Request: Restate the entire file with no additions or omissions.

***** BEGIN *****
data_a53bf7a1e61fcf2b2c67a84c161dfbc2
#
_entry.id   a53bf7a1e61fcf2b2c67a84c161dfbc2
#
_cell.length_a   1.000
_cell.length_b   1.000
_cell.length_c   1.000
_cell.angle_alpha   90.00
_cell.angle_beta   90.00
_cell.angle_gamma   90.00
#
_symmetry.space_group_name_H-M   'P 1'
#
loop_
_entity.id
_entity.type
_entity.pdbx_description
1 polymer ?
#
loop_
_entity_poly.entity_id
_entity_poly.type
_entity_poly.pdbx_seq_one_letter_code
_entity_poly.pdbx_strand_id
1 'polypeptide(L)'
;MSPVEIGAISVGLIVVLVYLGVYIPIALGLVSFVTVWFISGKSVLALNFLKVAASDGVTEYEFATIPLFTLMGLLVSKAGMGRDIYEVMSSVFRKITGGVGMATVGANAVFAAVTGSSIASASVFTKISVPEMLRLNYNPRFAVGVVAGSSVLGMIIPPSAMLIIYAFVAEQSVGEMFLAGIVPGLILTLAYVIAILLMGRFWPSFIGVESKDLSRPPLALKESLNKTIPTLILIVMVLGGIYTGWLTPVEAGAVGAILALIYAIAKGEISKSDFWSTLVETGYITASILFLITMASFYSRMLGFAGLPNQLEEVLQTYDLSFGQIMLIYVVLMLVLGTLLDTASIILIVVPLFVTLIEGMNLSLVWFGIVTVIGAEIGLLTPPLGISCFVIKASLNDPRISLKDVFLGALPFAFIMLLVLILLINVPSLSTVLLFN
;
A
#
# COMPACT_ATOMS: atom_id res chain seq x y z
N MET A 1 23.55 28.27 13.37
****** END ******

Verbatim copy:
data_a53bf7a1e61fcf2b2c67a84c161dfbc2
#
_entry.id   a53bf7a1e61fcf2b2c67a84c161dfbc2
#
_cell.length_a   1.000
_cell.length_b   1.000
_cell.length_c   1.000
_cell.angle_alpha   90.00
_cell.angle_beta   90.00
_cell.angle_gamma   90.00
#
_symmetry.space_group_name_H-M   'P 1'
#
loop_
_entity.id
_entity.type
_entity.pdbx_description
1 polymer ?
#
loop_
_entity_poly.entity_id
_entity_poly.type
_entity_poly.pdbx_seq_one_letter_code
_entity_poly.pdbx_strand_id
1 'polypeptide(L)'
;MSPVEIGAISVGLIVVLVYLGVYIPIALGLVSFVTVWFISGKSVLALNFLKVAASDGVTEYEFATIPLFTLMGLLVSKAGMGRDIYEVMSSVFRKITGGVGMATVGANAVFAAVTGSSIASASVFTKISVPEMLRLNYNPRFAVGVVAGSSVLGMIIPPSAMLIIYAFVAEQSVGEMFLAGIVPGLILTLAYVIAILLMGRFWPSFIGVESKDLSRPPLALKESLNKTIPTLILIVMVLGGIYTGWLTPVEAGAVGAILALIYAIAKGEISKSDFWSTLVETGYITASILFLITMASFYSRMLGFAGLPNQLEEVLQTYDLSFGQIMLIYVVLMLVLGTLLDTASIILIVVPLFVTLIEGMNLSLVWFGIVTVIGAEIGLLTPPLGISCFVIKASLNDPRISLKDVFLGALPFAFIMLLVLILLINVPSLSTVLLFN
;
A
#
# COMPACT_ATOMS: atom_id res chain seq x y z
N MET A 1 23.55 28.27 13.37